It’s only five days until Christmas, but he’ll always be the first Noel
With Noel Gallagher and the band arriving onstage to the sound of vuvuzelas, and 14,000, mostly seated, fans hollering their appreciation, the occasion feels more like a football match than a gig.
Luckily indie rock’s greatest curmudgeon is more of a team player these days, with a tight crew including Gem Archer on lead guitar and a trio of backing singers. Like the crowd, they’re all in fine voice tonight, firing into the driving ‘Pretty Boy’ from most recent album Council Skies as flowers bloom on the video screens behind.
The yearning title track comes next, accompanied by unsavoury images of Burnage life, and even die-hard Oasis fans have to concede the Birds are far more musically accomplished than they ever were, even if there’s less of that alluring chaos.
Noel may be a cynical so-and-so, but he knows what the crowd wants – and doesn’t mind stretching out the anticipation. He teases ‘Supersonic’ before the sunny dadrock of ‘Open The Door, See What You Find’, and tells us the setlist will be taking in the good old days, just not yet.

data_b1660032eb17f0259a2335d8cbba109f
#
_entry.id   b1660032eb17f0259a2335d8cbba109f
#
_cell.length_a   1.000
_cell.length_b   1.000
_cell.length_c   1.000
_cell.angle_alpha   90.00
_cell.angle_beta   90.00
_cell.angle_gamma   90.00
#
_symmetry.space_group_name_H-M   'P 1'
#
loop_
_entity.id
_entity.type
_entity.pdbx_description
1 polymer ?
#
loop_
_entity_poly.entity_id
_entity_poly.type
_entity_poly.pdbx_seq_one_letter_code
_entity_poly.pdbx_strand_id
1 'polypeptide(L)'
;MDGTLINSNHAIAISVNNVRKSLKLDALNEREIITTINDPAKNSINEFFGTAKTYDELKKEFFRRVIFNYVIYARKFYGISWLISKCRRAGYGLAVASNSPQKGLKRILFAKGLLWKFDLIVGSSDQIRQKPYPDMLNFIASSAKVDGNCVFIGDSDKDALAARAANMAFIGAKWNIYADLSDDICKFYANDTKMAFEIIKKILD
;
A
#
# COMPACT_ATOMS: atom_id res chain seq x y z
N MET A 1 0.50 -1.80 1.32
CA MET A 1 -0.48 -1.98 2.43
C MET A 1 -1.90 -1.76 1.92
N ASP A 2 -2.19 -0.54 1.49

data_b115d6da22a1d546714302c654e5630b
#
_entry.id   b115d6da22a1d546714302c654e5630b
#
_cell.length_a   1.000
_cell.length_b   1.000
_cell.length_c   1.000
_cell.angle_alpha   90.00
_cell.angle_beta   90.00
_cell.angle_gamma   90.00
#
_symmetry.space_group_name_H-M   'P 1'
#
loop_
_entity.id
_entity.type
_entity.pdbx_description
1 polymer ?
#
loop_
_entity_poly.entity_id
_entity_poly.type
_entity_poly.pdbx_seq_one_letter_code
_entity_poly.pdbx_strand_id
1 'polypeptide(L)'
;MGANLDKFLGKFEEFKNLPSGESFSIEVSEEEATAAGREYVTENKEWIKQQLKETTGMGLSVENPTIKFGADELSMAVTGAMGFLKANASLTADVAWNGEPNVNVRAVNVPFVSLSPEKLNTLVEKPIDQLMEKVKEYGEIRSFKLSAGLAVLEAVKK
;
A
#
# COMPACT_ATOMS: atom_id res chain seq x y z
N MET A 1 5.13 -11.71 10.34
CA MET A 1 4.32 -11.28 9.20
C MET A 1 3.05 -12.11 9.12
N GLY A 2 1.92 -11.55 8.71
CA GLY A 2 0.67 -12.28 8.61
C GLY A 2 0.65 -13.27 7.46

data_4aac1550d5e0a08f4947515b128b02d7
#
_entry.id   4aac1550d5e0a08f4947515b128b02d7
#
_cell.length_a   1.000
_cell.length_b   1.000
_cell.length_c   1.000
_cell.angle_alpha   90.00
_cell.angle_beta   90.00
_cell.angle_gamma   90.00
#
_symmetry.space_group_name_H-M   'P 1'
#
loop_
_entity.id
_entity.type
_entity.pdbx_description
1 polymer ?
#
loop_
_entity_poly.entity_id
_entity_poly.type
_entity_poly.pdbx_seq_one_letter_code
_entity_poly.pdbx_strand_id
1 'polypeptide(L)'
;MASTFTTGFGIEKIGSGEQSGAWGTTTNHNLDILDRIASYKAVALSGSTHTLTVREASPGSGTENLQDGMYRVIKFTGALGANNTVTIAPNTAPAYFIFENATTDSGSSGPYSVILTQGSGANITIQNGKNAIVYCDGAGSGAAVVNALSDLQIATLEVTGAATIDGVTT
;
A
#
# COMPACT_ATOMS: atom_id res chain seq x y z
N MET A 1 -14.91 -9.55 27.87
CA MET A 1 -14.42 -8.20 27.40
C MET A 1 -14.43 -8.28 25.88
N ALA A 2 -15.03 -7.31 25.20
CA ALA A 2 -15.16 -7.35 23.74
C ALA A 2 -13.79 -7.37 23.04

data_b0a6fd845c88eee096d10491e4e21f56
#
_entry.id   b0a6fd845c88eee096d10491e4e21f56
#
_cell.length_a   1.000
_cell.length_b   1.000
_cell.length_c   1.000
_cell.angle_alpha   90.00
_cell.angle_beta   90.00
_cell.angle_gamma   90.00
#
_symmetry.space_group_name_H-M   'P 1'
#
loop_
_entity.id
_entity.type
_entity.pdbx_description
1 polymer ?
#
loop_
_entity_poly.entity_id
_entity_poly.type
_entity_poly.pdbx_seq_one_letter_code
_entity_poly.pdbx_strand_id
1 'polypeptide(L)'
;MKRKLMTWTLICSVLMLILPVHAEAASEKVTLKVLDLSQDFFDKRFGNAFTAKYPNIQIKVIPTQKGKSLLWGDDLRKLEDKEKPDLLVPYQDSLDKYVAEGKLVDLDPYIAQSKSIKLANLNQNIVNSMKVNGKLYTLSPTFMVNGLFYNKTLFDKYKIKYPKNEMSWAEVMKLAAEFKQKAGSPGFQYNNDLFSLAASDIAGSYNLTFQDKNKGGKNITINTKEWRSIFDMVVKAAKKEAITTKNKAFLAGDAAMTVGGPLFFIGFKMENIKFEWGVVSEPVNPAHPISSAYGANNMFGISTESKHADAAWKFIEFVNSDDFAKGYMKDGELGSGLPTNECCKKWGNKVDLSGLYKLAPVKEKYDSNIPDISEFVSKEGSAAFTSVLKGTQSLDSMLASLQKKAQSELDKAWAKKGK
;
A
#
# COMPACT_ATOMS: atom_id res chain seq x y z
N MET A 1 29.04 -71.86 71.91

In truth, his best material has always been retro, whether the Beatle-sy ‘Easy Now’ or the soulful ‘We’re On Our Way Now’, which doffs its hat to 1995’s ‘Cast No Shadow’. ‘AKA… What a Life!’ sees lads hugging, beer flying and arms aloft. But it’s a five-strong finale of Oasis deep cuts that raises the roof.
B-side ‘The Masterplan’ is the first great song of the evening, moving from descending verse to soaring chorus with spine-tingling finesse. ‘Half The World Away’ is the second, sprightlier in its full-band form without losing the melancholy. ‘Little By Little’ closes the first set in anthemic style.
A speedy encore starts with Dylan’s ‘The Mighty Quinn’, a shame considering Noel has plenty of better rockers in his own back catalogue. But ‘Live Forever’ sweetens the deal. Slowed down to ballad speed, and beautifully sung, it’s less a swaggering mission statement than a wistful tribute to the recklessness of youth.
He relinquishes the reins completely for ‘Don’t Look Back In Anger’, allowing 14,000 happy voices to take over. Fittingly, it turns one of the greatest songs of the last century into a football chant, providing a stirring end to this game of two halves.
Photo credit: Andrew Benge/Redferns